Now that May is almost here, I am declaring 2015 the Summer of the Caftan. Actually, I declared 2014 the Summer of the Caftan, but it didn't stick and I can't figure out why. In fact, since their debut in the 1950s and their downfall in the late 1970s, caftans have been trying to make a comeback for a while now. But finally the time is ripe. Because caftans are awesome, utilitarian garments with personality. They are multi-purpose, which makes them a must-have for fashionistas tackling the other style trend of 2015, the capsule wardrobe. And with Mad Men's final season leading us right into the '70s, boho chic looks like it's here to stay.
Here are five reasons to cover yourself with a caftan this summer.
Fabulous Women Wear Caftans (And So Do Fabulous Men)
Though the garment's roots go back thousands of years — it was depicted in art from Ancient Persia circa 600 BC — Liz Taylor probably made the caftan mainstream. She wore one in her wedding to Richard Burton (it was the couple's second wedding, so no white gown, obviously). Hillary Clinton wore one to Chelsea Clinton's wedding festivities. Jared Leto wore a sheer number with boxing shorts to a concert in Puerto Rico. And Houston's own Mickey Leland was famous for wearing a dashiki, the West African version of the caftan, early in his career.
And that doesn't even count the fictional character for whom caftans are a staple — Endora from Bewitched, Mrs. Roper, Homer Simpson (okay, that was a muumuu, but the same rules apply).
Caftans are to bad body days what the topknot is to bad hair days. No matter how blah you feel, a caftan can hide it all. Last year, New York magazine's The Cut blog famously posted an article on how to get a caftan body. Forget to shave (for three weeks)? Feeling bloated? About to give birth? No worries. There's even a Hawaiian song about Mamas in Muumuus (complete with swinging body parts).
But really — many caftans come with internal ties that can be used to accentuate your waist, or not. My personal favorite caftan covers almost everything but has a flatteringly low neckline, which keeps it from creeping too far into the modesty category. And some caftans are cut with high slits or are super short, if your legs are your pride and your arms are what you want to hide. It's all about finding the right style for you, no shapewear neccessary.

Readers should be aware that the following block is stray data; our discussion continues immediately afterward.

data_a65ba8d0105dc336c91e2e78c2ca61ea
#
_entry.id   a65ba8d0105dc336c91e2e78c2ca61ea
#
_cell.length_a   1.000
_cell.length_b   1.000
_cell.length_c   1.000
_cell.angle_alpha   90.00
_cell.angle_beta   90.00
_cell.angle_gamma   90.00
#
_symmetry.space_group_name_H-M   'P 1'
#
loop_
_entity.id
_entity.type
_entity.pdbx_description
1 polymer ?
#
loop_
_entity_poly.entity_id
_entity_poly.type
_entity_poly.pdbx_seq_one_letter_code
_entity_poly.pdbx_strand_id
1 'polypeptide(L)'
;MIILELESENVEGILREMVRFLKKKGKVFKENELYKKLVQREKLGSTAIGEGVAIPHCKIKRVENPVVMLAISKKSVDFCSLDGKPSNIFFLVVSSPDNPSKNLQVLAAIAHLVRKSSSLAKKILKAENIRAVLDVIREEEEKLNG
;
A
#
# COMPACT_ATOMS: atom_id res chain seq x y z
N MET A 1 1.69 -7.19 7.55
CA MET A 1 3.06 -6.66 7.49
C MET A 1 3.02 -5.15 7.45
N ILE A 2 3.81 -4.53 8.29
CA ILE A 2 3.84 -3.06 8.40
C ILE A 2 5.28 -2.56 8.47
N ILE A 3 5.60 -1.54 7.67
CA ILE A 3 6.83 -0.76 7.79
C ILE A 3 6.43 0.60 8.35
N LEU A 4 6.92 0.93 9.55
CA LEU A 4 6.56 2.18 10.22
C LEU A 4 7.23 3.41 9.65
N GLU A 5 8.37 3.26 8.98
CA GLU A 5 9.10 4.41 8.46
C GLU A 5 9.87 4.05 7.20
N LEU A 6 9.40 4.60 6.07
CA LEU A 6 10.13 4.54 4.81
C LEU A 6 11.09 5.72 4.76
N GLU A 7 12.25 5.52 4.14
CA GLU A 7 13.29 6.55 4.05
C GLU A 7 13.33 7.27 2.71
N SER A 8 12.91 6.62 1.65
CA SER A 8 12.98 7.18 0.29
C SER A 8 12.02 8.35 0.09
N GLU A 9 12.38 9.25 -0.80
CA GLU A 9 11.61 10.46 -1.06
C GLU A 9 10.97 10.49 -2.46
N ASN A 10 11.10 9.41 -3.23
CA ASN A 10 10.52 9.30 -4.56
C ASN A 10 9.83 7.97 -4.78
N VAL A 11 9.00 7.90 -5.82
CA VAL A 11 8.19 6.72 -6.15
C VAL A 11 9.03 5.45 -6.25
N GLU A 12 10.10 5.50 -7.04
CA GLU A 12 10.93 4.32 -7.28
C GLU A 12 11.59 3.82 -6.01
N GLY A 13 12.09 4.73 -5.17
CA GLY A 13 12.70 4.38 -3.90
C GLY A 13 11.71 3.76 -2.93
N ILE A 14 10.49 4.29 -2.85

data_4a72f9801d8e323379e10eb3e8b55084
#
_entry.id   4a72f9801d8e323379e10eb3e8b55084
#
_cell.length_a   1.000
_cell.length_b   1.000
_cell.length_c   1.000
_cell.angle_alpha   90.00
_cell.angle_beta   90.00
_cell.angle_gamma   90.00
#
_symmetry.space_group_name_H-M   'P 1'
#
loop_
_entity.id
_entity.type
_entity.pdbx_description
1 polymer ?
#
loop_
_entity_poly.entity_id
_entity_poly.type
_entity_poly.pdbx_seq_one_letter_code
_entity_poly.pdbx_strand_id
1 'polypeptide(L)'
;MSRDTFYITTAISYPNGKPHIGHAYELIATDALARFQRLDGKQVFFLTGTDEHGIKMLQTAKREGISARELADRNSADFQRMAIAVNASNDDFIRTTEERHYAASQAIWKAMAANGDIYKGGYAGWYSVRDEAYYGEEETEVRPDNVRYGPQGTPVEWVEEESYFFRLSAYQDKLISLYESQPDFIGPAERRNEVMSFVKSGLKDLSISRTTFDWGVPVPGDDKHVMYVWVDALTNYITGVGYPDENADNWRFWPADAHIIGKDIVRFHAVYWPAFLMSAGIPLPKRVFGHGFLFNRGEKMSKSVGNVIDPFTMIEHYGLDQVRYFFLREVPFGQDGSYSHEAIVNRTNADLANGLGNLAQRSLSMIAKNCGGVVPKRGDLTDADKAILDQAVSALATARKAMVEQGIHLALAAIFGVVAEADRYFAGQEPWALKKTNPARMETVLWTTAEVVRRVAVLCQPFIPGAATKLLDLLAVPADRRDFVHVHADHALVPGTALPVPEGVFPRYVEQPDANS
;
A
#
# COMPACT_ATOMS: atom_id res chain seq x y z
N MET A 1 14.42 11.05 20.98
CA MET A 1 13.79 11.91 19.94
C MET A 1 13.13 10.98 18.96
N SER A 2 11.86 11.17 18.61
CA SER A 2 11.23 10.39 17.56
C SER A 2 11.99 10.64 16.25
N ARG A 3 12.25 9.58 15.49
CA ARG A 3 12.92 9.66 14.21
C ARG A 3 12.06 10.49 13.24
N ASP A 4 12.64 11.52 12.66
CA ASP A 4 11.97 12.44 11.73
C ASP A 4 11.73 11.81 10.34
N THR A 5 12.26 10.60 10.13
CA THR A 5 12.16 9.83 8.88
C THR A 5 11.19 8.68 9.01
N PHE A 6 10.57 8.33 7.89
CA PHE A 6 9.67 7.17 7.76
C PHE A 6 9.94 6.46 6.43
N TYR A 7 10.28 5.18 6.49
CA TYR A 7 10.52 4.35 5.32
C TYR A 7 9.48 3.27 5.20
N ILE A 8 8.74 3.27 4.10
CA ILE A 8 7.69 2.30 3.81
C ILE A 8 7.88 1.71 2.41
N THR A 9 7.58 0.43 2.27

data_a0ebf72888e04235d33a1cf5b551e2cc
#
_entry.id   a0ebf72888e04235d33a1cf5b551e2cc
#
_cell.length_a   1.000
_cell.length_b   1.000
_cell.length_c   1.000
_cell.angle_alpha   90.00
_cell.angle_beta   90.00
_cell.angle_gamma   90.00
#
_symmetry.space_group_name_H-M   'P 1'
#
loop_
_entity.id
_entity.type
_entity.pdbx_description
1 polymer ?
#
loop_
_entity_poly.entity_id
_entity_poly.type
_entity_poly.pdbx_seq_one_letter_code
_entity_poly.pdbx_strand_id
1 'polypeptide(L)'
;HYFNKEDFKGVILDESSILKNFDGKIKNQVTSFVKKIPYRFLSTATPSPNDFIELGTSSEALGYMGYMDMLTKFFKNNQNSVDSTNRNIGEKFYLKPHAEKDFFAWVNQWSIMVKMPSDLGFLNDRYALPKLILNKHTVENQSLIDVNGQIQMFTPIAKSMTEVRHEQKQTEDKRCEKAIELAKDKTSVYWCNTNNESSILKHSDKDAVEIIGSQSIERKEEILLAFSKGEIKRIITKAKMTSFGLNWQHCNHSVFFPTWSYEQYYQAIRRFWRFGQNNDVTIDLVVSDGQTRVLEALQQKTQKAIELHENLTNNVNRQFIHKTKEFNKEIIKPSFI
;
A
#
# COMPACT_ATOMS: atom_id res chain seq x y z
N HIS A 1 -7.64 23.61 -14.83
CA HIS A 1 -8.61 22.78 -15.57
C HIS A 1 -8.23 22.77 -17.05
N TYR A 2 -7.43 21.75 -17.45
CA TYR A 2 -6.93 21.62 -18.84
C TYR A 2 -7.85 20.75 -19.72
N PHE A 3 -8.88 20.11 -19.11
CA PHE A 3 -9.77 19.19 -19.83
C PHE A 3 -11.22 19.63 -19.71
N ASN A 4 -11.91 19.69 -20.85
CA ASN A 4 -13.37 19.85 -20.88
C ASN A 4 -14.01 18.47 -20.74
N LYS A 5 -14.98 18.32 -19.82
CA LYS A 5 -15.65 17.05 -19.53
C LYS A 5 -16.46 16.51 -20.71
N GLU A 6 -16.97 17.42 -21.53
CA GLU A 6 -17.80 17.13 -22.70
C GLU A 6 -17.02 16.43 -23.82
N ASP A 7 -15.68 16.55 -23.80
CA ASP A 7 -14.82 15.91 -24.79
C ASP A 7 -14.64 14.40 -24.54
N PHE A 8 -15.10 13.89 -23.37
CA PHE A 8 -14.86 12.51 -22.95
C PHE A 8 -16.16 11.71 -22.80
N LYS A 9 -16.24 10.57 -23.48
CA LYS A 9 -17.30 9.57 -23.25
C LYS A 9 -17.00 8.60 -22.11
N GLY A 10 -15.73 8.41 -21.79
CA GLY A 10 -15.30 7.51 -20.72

They're Perfect For (Houston) Summer
Many people think of caftans strictly as beach cover-ups only, and there's a good reason. They're flowy, so they're cool. They don't stick to wet or sweaty skin. They cover all the important bits. But if they're good at the beach, they'll also be good at, say, an all-day outdoor musical festival that takes place during the hottest part of the year. Pair one with a hat and you'll be covered enough to leave the sunscreen at home.
They Dress Up Well
Here's the biggest secret about caftans — they're ridiculously easy to wear, and they can be fancied up ridiculously easily too. Pair one with chunky wedges and some wooden jewelry and you'll be set for any summer party. Or pin a flower in your ear for drinks at Lei Low. You could also wear a caftan-like kimono, such as those made by FP Co Limited over a plain white tank and some cutoffs for a more modern look. And in case you think caftans can't be sexy, check out this lovely lace number from Revolve Clothing.
Go Vintage, Or Make Your Own
My current favorite caftan came from eBay, but I've also bought them (yes, I own multiple) at Replay on 19th and Leopard Lounge. But that's not to say caftan fashion has to be a vintage look. For mid-range prices, Langford Market has several styles. For a splurge, this bandana dress from Billy Reid fits the bill at under $500 (barely). Or you can always make your own, since they're really just a rectangle of fabric with arm holes and a neck hole. You don't even need to know how to sew.